On 10 August 1876, Alexander Graham Bell demonstrated on this site that the human voice could be transmitted electrically over distance. While family members spoke into a transmitter in Brantford, 13 km away, Bell was able to hear them at a receiver located in Paris. This test convinced Bell that his invention could be used for communication between towns and could compete successfully with the telegraph.
On the night of 10 August 1876, Alexander Graham Bell transmitted human voices by means of electrified wires from Brantford, Ontario, Canada, to Paris, Ontario, Canada, a distance of 13 km, firmly establishing the electric speaking telephone as an effective method of communication. Musical notes, the human voice, and songs spoken and sung were plainly audible at the other end. This was a one-way communication, sounds from Brantford were audible to Bell in Paris. This was the climax of several "distance tests" Bell had conducted in Ontario. Bell made use of the telegraph wires of the Dominion Telegraph Company between its office in Brantford and its office in Paris. Because the battery power available at Brantford was to low for Bell's membrane telephones, the Dominion Telegraph Company provided power from Hamilton and Toronto, Ontario.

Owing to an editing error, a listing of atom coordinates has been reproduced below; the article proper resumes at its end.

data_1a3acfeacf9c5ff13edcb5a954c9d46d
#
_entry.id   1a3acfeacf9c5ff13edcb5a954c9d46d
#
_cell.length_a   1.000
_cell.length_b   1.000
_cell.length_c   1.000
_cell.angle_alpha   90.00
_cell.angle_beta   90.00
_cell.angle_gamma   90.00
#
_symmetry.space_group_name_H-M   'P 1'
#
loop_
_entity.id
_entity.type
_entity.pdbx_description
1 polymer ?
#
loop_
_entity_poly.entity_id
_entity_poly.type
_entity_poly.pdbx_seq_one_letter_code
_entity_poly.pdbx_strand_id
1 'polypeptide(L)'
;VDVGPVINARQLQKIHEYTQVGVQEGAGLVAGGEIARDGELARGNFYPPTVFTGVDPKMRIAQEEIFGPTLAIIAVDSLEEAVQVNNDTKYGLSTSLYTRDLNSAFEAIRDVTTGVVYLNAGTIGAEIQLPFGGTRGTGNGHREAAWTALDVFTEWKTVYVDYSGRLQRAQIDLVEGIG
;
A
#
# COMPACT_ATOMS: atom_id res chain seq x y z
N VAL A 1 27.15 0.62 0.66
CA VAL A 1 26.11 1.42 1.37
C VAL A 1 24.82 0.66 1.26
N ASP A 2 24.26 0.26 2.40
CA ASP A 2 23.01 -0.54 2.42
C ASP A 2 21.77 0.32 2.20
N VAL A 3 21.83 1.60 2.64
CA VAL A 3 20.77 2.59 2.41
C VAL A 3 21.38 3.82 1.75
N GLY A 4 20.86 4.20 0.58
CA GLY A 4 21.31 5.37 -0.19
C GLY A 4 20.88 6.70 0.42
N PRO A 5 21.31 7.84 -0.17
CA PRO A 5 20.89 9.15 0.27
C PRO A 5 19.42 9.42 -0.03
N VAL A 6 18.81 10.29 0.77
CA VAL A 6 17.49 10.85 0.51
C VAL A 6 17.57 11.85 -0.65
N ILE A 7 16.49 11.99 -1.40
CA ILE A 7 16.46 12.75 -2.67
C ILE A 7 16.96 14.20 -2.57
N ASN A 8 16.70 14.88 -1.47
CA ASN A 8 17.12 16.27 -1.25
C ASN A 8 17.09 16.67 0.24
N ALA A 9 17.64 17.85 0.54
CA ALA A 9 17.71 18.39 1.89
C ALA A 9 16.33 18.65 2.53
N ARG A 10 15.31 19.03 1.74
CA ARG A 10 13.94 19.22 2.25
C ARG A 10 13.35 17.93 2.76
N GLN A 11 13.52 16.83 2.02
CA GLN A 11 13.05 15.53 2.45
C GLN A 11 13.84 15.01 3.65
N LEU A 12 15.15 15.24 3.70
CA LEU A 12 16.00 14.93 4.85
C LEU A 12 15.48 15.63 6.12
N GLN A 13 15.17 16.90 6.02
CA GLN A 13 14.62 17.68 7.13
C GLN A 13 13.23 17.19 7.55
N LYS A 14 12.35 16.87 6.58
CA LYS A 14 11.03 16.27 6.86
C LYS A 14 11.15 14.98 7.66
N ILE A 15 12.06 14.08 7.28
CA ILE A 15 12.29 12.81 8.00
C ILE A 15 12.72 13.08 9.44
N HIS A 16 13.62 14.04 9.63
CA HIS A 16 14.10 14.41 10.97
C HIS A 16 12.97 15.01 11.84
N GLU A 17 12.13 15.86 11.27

Bell connected his membrane telephone and triple mouthpiece to the wires at the Brantford office, then, at the Paris office, he connected his iron box receiver. Through bubbling and crackling sounds, Bell could hear the voices from Brantford. By using high resistance electro-magnetic coils at each end of the line, the sounds were transmitted and received so distinctly that Bell could recognize the voices of the speakers.